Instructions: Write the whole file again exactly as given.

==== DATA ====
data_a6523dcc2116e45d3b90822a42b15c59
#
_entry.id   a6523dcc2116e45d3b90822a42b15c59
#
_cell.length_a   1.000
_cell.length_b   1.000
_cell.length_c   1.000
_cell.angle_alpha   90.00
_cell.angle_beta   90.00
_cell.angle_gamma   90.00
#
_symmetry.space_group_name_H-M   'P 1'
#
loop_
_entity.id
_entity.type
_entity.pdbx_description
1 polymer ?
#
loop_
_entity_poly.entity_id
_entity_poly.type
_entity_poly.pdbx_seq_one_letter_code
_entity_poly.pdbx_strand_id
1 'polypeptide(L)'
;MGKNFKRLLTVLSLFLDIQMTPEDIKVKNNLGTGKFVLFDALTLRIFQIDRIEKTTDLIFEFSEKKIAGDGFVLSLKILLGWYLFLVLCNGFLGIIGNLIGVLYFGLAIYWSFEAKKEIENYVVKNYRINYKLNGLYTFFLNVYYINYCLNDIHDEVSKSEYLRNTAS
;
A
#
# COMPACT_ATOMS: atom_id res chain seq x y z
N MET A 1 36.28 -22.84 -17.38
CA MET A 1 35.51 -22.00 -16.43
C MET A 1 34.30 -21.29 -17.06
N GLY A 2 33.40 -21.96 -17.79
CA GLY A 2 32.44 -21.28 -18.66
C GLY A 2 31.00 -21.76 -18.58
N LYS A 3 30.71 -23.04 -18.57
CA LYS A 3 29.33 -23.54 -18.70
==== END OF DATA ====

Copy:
data_a6523dcc2116e45d3b90822a42b15c59
#
_entry.id   a6523dcc2116e45d3b90822a42b15c59
#
_cell.length_a   1.000
_cell.length_b   1.000
_cell.length_c   1.000
_cell.angle_alpha   90.00
_cell.angle_beta   90.00
_cell.angle_gamma   90.00
#
_symmetry.space_group_name_H-M   'P 1'
#
loop_
_entity.id
_entity.type
_entity.pdbx_description
1 polymer ?
#
loop_
_entity_poly.entity_id
_entity_poly.type
_entity_poly.pdbx_seq_one_letter_code
_entity_poly.pdbx_strand_id
1 'polypeptide(L)'
;MGKNFKRLLTVLSLFLDIQMTPEDIKVKNNLGTGKFVLFDALTLRIFQIDRIEKTTDLIFEFSEKKIAGDGFVLSLKILLGWYLFLVLCNGFLGIIGNLIGVLYFGLAIYWSFEAKKEIENYVVKNYRINYKLNGLYTFFLNVYYINYCLNDIHDEVSKSEYLRNTAS
;
A
#
# COMPACT_ATOMS: atom_id res chain seq x y z
N MET A 1 36.28 -22.84 -17.38
CA MET A 1 35.51 -22.00 -16.43
C MET A 1 34.30 -21.29 -17.06
N GLY A 2 33.40 -21.96 -17.79
CA GLY A 2 32.44 -21.28 -18.66
C GLY A 2 31.00 -21.76 -18.58
N LYS A 3 30.71 -23.04 -18.57
CA LYS A 3 29.33 -23.54 -18.70